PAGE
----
Mastacembelus erythrotaenia – Fire Eel
Mastacembelus erythrotaenia was officially described by Bleeker in 1850. The genus name can be broken down into two ancient Greek words. Mastax means “to bite” and emballo means “to throw oneself.” Together it means something like, throwing oneself up somewhere biting. The species name erythrotaenia also comes from ancient Greek and means “with red stripes”. Their common name is Fire Eel.
They are part of the family Mastacembelidae or the Spiny Eels. The family has 3 genera and about 86 species. They owe the name Spiny Eelsto the clearly separated spines on their back. These spines are harmless to humans. The eels can be distinguished from other eels by their long nose and tubular nostrils.
Fire Eels can reach a total length of about 100 centimetres. It is therefore one of the largest spiny eels. They have a dark brown ground colour. A few bright red stripes run backwards from the head. At about 1 / 5th of the body, these stripes turn into round red dots with a darker brown border around them. Some specimens have a red band on the pectoral, dorsal and caudal fin, others lack this red band. The belly side is a bit lighter in colour.
The Fire Eel is a fairly calm fish. They usually leave other species alone. You can tame them so that they come to get food out of tweezers. For this, you can use a whistle as a sign that there is something to eat. Some hold the food with their fingers. Keep in mind that they sometimes miss the food and can bite your finger.
By the way, they are nocturnal animals. They are most active at dusk and during the night.
When purchasing these fish, keep in mind that they can get fairly old. With proper care, they can reach an age of 15 to 18 years! With the right aquarium design, care and fellow residents you will enjoy your Fire Eel for a long time!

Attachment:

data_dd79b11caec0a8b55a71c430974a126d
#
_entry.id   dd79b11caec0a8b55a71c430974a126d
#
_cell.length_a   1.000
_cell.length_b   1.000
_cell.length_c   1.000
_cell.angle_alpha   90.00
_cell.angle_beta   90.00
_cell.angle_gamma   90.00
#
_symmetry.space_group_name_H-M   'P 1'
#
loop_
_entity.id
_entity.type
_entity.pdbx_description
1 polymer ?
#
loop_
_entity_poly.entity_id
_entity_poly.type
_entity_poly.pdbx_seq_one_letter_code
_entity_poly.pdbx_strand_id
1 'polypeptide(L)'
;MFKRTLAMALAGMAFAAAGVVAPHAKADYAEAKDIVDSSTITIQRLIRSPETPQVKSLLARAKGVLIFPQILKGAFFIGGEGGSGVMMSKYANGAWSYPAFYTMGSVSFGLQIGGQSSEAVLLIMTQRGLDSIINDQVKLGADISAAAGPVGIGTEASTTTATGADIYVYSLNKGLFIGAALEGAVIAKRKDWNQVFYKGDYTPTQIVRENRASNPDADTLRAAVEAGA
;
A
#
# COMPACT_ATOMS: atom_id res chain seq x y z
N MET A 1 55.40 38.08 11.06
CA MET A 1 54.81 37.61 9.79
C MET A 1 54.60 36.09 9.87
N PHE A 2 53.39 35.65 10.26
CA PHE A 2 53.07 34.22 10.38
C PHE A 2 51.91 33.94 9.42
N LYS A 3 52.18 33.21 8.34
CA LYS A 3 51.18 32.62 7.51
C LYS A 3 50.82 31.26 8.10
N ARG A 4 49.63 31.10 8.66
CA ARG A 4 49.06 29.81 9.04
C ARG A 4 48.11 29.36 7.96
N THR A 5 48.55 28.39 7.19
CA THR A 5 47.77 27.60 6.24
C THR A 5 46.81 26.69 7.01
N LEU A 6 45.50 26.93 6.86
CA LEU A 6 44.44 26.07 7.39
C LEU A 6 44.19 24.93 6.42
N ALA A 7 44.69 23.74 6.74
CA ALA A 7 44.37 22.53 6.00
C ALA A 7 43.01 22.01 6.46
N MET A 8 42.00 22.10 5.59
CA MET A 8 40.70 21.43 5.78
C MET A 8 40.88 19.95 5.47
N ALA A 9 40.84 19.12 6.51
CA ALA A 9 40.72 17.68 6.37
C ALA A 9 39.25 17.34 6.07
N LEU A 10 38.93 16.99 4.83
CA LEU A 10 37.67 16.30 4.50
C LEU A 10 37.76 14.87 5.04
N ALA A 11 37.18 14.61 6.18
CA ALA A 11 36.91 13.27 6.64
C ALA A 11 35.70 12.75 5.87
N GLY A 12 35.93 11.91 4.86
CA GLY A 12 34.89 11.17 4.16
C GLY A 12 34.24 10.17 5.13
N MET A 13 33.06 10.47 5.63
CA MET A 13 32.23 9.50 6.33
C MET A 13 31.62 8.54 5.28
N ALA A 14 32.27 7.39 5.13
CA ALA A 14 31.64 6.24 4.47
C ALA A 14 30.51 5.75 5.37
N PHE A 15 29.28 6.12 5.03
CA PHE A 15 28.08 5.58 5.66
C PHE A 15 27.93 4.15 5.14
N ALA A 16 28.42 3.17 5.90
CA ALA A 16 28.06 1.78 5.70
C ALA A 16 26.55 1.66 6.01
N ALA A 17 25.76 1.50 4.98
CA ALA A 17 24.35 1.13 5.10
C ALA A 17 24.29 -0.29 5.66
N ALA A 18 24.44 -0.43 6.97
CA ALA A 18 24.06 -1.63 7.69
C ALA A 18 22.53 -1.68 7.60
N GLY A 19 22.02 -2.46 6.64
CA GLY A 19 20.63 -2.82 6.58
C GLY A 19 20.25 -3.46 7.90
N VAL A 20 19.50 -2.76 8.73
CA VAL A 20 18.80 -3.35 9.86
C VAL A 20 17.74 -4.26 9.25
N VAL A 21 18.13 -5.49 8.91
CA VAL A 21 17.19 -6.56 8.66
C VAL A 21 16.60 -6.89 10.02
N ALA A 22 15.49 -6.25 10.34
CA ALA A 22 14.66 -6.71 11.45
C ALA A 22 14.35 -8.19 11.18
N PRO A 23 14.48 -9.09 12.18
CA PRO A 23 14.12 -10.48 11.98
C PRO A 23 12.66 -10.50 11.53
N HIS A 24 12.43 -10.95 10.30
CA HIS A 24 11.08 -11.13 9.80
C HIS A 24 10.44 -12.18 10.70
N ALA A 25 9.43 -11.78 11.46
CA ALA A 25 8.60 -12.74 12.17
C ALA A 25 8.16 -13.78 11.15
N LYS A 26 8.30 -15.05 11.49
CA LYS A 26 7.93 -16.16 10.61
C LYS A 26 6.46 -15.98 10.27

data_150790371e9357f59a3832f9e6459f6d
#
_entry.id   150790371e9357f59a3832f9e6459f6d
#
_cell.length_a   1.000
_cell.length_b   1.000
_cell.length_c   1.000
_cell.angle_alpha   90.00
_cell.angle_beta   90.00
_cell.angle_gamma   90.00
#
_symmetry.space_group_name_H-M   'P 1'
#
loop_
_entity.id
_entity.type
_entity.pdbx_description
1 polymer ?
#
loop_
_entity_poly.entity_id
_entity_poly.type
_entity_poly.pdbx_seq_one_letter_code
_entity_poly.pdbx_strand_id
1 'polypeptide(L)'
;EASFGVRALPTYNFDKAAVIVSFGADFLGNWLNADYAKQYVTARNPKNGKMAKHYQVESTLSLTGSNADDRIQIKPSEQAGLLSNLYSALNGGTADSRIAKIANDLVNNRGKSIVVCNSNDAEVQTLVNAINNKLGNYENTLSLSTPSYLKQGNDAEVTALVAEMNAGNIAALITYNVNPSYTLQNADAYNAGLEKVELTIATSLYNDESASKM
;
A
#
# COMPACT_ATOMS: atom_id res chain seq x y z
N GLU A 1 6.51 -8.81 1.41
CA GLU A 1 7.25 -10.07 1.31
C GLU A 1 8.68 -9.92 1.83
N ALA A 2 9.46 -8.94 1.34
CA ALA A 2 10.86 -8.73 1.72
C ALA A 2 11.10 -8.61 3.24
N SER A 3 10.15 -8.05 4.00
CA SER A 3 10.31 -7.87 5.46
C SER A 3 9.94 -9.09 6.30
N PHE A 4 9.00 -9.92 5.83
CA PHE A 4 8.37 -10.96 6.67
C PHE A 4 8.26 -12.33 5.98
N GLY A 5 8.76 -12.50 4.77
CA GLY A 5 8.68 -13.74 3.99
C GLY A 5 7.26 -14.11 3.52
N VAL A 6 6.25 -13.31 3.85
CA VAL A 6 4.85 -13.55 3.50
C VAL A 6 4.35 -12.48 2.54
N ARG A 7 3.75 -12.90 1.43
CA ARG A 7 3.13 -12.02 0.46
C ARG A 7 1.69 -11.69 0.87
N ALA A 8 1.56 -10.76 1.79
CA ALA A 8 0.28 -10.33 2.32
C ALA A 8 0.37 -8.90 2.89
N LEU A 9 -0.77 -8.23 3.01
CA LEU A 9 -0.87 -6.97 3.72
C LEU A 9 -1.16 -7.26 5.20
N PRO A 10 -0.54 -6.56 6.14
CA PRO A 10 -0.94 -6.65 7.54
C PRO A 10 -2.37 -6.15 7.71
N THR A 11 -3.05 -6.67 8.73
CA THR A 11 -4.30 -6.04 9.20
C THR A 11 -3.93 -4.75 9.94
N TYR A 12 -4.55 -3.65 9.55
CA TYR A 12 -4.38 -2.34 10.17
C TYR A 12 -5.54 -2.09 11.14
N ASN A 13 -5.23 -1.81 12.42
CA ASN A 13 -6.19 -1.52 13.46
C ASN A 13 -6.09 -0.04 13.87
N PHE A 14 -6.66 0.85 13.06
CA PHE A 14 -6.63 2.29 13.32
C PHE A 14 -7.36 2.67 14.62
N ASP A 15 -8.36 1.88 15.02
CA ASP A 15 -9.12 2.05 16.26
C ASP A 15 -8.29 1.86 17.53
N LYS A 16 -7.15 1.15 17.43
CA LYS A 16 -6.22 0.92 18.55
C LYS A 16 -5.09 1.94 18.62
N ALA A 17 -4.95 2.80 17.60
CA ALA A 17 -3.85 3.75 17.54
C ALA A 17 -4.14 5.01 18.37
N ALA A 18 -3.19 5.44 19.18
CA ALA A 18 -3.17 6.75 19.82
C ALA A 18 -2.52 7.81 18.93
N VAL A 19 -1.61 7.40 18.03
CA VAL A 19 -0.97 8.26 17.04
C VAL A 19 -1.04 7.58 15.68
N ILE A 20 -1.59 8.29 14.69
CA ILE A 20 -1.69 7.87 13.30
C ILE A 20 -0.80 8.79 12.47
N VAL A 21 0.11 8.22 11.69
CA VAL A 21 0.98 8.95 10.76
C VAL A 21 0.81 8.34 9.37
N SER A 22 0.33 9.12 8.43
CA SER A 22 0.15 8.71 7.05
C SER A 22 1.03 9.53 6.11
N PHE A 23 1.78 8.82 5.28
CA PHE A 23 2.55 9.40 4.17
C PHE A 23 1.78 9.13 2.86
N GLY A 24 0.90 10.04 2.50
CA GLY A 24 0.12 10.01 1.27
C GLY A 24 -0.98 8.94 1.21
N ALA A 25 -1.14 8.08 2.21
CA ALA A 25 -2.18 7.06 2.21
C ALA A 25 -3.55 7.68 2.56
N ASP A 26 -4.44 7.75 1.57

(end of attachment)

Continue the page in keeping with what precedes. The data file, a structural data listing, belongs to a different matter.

The difference between the male and female is difficult to see in Mastacembelus erythrotaenia. The males and females are of the same colour and the same length. Adult females seem to be slightly bulkier when ready to spawn.
The habitat of the Fire Eel is in South East Asia. You can find them in Cambodia, Indonesia, Laos, Malaysia, Thailand and Vietnam. They inhabit the slow-flowing waters where a muddy bottom can be found. They use the mud to hide in during the day. Mostly buried in the mud, often only their noses can be found above the mud.
In the wild, Mastacembelus erythrotaenia is omnivorous. They feed on small invertebrates, small fish but also small amounts of vegetable matter. However, they clearly prefer meaty foods.
In the aquarium you can feed them krill, shrimp, smelt, etc. Frozen food such as Daphnia, mosquito larvae and the like are eaten, but ultimately do not contain enough nutrition for an adult Fire Eel.
Despite this growing up to be a tall fish, a relatively modest aquarium is required. An aquarium from 200 centimetres is sufficient. For young specimen, you can use a smaller aquarium. Ultimately it will be fish of a meter length!
The Fire Eel is relatively peaceful towards other fish species. The only condition is that they are big enough not to be eaten. Keep them together with somewhat larger, calm fish species.
Mastacembelus erythrotaenia can sometimes react aggressively towards conspecifics. You should therefore preferably keep them alone or in a group of more than five copies.
Decorate the aquarium with sand on the bottom that is not sharp, for example, filter sand. They like to bury themselves in the substrate during the day or in bright light. Provide sufficient hiding places where they can hide. A few PVC pipes where they can hide their long body works great.
As mentioned, they are mainly active in the twilight and night. So take lighting into account. Make sure it is not too bright. If you buy lighting with a dimmer and light computer, you can also adjust the times slightly. Make sure you create a twilight when you want to see or feed the fish.
They are true escape artists. They can crawl through any small hole and exit the tank. Make sure that all openings in the aquarium are properly closed. A small opening is enough for a Fire Eel to escape from your aquarium!
This species is not very sensitive to water values. They thrive at a temperature of around 24 to 28 degrees Celsius. They can handle a pH of 6.0 to 8.0 and a water hardness of 5 to 12 GH. As with all other fish, clean water is appreciated. Regular water changes are also necessary due to the diet.
Breeding Mastacembelus erythrotaenia
Not much is known about breeding Mastacembelus erythrotaenia. Occasionally fry are born in the aquarium. These are always random breeds. There are no instructions on how to induce them to breed.
John de Lange